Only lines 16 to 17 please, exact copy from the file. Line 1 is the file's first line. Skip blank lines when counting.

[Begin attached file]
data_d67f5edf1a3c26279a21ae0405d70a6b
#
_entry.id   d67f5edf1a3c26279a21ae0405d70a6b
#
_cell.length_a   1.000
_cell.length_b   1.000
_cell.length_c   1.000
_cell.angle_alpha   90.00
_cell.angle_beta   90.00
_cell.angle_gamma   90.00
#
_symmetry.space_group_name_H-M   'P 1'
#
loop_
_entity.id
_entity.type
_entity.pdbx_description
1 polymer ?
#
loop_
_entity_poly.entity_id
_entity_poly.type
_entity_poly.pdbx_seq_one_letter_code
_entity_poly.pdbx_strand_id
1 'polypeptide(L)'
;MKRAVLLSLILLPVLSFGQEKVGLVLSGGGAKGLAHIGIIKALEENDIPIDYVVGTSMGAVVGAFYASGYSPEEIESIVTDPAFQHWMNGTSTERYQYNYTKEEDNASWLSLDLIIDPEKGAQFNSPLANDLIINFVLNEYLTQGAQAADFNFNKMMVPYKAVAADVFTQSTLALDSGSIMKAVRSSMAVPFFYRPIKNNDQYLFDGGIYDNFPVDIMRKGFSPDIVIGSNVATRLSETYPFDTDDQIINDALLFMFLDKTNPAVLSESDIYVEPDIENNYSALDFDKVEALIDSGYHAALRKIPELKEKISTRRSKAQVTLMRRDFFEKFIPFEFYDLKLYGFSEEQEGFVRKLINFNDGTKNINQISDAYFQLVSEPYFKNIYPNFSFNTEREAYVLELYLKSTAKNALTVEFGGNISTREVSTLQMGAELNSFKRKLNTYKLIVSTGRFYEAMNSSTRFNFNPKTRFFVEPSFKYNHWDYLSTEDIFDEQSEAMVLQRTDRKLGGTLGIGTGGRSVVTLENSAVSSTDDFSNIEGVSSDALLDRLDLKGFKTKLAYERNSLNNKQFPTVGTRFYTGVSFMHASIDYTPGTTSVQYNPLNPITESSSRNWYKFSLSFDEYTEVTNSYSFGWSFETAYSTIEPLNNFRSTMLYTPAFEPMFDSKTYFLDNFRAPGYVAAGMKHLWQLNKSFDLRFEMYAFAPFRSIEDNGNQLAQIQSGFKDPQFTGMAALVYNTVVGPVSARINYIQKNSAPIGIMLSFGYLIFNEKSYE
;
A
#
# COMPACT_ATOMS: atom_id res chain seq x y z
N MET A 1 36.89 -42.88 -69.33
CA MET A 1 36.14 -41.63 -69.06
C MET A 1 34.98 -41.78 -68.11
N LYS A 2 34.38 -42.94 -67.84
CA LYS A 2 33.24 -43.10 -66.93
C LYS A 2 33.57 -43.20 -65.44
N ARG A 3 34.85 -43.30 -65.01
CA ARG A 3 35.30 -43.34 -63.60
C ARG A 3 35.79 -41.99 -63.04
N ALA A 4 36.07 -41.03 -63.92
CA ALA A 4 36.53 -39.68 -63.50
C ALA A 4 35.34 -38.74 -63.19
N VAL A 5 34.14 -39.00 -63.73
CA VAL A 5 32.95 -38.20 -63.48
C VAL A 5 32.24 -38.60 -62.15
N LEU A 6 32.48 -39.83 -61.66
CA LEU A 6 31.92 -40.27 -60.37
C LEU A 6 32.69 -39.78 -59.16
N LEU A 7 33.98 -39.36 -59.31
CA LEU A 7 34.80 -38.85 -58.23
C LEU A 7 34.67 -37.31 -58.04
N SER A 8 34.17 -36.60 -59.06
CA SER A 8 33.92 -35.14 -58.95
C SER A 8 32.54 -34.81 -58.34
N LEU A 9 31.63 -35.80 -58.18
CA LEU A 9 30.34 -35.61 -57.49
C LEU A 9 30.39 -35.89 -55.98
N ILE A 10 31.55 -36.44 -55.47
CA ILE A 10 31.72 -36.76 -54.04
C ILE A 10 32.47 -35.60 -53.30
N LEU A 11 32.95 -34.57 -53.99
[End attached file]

_entity.type
_entity.pdbx_description